If you are experiencing stress fracture symptoms or a stress fracture, Apex Manual Therapy will identify the root cause of the problem to provide effective treatment that relieves your pain. 

 

Our advanced physical therapists are among the 1,800 practitioners to have obtained the highest level of orthopedic physical therapy training. They are recognized as Fellows of the American Academy of Orthopedic Manual Physical Therapy (FAAOMPT). This educational achievement is beyond the doctorate level and guarantees the gold standard care for musculoskeletal conditions.  

At Apex Manual Therapy each visit is spent entirely one-on-one with a fellow to provide the very best stress fracture treatment. If you’re in the greater Austin or Pflugerville, TX area schedule a free consultation with our advanced therapists.  We guarantee you’ll see the difference in our approach and your results.

Types of Stress Fractures


A stress fracture is the breakdown of bone. Stress fractures are classified into two categories:

  • Fatigue stress fractures occur when there’s normal bone density but it breaks down from excessive loading on the bone without an adequate amount of recovery time. This type of fracture is seen in athletes whose sport requires them to repetitively load the bone. In runners, it is the lower leg bones that are most affected, including the tibia, femur and fibula. In gymnasts, the upper limbs are often affected as their sport involves repetitive loading through the arms. 

  • Bone insufficiency stress fracture happens when the bone mineral density is poor therefore the bone is unable to take the load of normal everyday activities. This is not due to overloading the bone.

 

Physiology Behind Stress Fractures

Bones are constantly remodeling throughout life. This remodeling occurs due to a balance between two types of cells known as osteoclast and osteoblast. If these cells are not balanced, osteoporosis or stress fractures can occur. 

  

When bones are loaded (forces applied throughout them) osteoclast cells activate and begin to break down and absorb old bone. Osteoblast cells then come in to rebuild new bone. Therefore, the proper amount of loading and unloading is important to maintain strong bones. If one repeatedly loads their bones without taking adequate amount of rest, the bone is unable to recover and rebuild properly. On the other side, if one rests too much and never loads their bones, the bones become weak. 

 

Stress Fracture Symptoms

Patients often report symptoms after a sudden increased in physical activity and taking little time for rest and recovery. Depending on the severity of the stress fracture, symptoms may decrease with resting or avoiding high-impact activities that cause pain.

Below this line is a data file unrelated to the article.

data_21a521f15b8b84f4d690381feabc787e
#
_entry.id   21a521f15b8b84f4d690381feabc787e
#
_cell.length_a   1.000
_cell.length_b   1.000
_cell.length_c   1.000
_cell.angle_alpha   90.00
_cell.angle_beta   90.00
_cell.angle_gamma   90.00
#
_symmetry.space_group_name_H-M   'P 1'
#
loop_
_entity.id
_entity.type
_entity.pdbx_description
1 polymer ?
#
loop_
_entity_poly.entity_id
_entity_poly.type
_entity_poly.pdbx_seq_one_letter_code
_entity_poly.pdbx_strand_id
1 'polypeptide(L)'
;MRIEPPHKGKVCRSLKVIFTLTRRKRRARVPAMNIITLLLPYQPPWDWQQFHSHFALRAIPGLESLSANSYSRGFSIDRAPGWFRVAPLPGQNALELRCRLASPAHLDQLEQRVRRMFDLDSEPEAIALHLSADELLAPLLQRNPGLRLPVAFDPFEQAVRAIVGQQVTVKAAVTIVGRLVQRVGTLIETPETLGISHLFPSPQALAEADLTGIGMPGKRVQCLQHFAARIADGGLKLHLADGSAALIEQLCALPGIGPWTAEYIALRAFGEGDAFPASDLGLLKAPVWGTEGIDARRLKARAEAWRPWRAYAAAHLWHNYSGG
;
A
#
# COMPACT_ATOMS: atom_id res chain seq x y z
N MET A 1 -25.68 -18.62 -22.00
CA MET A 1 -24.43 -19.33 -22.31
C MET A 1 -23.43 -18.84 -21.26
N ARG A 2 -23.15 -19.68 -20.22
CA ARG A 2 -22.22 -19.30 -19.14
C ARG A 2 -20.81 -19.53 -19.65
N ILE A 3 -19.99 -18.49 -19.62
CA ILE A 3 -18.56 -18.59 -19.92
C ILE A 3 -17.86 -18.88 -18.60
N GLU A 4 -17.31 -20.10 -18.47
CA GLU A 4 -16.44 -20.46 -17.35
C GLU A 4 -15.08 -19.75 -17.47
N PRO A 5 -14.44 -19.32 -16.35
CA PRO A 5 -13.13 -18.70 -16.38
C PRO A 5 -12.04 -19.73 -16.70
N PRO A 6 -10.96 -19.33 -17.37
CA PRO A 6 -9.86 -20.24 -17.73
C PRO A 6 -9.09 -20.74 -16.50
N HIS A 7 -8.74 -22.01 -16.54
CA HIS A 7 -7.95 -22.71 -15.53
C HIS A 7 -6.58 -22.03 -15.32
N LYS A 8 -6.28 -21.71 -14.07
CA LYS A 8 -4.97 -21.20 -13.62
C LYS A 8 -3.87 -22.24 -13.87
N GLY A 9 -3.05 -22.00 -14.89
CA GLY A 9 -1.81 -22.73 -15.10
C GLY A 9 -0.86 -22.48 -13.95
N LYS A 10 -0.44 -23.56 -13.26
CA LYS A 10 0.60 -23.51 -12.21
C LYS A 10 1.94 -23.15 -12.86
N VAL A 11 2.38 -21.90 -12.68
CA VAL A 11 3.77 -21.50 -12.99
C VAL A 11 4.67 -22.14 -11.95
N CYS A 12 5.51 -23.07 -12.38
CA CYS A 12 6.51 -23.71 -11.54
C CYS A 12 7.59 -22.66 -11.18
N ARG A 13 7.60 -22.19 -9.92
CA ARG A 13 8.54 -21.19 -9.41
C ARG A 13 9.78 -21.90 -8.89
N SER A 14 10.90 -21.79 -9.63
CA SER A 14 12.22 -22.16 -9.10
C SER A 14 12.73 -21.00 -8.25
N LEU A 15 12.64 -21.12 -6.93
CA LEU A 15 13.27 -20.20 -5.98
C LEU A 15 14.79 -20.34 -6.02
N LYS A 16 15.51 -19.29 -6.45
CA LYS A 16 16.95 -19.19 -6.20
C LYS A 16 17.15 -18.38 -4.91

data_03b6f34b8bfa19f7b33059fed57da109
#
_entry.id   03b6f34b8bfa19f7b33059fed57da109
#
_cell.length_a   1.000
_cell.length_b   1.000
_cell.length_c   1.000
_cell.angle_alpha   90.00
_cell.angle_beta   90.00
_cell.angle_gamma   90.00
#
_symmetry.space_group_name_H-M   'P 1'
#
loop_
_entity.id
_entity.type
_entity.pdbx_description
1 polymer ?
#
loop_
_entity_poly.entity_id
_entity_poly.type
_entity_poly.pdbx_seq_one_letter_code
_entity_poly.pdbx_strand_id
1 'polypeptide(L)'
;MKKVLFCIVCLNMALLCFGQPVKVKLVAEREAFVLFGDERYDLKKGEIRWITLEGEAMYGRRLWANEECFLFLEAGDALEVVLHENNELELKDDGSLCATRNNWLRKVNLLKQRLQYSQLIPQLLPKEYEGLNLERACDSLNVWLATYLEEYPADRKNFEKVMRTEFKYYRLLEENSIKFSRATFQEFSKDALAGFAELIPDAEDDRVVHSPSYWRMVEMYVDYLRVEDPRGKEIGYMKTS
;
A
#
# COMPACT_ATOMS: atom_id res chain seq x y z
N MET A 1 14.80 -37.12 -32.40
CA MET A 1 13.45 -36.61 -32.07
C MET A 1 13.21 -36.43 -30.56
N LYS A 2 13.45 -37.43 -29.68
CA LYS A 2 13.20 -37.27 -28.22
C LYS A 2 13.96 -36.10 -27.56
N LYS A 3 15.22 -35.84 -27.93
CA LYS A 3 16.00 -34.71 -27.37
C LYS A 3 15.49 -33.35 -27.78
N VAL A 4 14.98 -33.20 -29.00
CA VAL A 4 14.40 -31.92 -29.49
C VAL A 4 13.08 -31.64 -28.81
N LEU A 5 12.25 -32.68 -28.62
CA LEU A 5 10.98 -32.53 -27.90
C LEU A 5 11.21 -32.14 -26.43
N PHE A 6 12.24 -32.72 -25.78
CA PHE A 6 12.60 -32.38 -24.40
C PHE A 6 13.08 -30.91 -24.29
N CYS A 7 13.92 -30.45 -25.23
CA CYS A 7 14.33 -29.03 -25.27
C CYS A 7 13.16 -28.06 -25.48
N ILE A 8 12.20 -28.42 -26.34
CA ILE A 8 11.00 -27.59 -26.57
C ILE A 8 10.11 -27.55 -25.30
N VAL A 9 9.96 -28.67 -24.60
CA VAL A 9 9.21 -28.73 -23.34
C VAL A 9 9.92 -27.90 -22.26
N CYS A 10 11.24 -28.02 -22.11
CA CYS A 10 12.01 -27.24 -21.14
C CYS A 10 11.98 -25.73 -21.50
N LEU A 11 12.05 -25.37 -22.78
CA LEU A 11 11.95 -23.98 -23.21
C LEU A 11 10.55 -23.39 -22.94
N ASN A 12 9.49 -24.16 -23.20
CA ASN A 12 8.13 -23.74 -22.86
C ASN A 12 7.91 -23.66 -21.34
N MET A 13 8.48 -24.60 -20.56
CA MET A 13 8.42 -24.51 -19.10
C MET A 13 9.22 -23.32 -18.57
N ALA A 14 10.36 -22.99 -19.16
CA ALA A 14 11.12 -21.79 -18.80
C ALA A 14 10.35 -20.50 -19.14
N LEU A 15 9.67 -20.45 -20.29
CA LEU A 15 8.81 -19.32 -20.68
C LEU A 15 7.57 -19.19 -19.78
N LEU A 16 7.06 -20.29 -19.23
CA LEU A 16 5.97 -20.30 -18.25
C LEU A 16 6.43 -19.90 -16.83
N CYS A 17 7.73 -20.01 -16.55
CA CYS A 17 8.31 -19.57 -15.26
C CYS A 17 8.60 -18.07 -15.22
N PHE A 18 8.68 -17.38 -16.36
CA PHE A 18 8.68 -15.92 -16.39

• Pain is usually reserved to a specific location and is not widespread.  

  • Swelling may or may not be visible.  

  • The area is often sensitive to touch.  

 

An MRI will show the presence of a stress fracture, but it’s not required for diagnosing. Lab tests may be needed to rule out hormone imbalances responsible for insufficiency stress fractures. 

 

Stress Fracture Treatment Options

 

The number one reason fatigue stress fractures occur is from movement dysfunctions and not simply because a person overdid it.  An example of this is when a runner presents with a stress fracture on one leg, yet the other leg ran the same amount. How come both legs run the same amount, yet only one breaks down?   Poor loading of the joints is the answer. Therefore, resting alone will not prevent a stress fracture from returning. One must learn how to properly load and distribute forces correctly throughout the joints. 

Physical therapists are the movement specialist who can correct body mechanics and force distribution to assure your body does not break down. 

  

If you are experiencing a fatigue stress fracture, the first step is to consult with a physical therapist to identify any movement dysfunctions. If a bone insufficient stress fracture is suspected or an MRI is needed, your physical therapist will refer you to the appropriate healthcare provider. 

 

Please reload

Hours: 
Monday 7:00a.m.-8:00p.m.
Tuesday 7:00a.m.-8:00p.m.
Wednesday 7:00a.m.-8:00p.m.
Thursday 7:00a.m.-8:00p.m.
Friday 7:00a.m.-8:00p.m.
Saturday 7:00a.m.-2:00p.m.
15901 Central Commerce Dr.
#402
Pflugerville, TX 78660
 Phone 512-298-3903
Fax 512-712-5939
  • Grey Facebook Icon
  • Grey Twitter Icon
  • Grey YouTube Icon
  • Grey RSS Icon

© 2019 by Apex Manual Therapy. Privacy Policy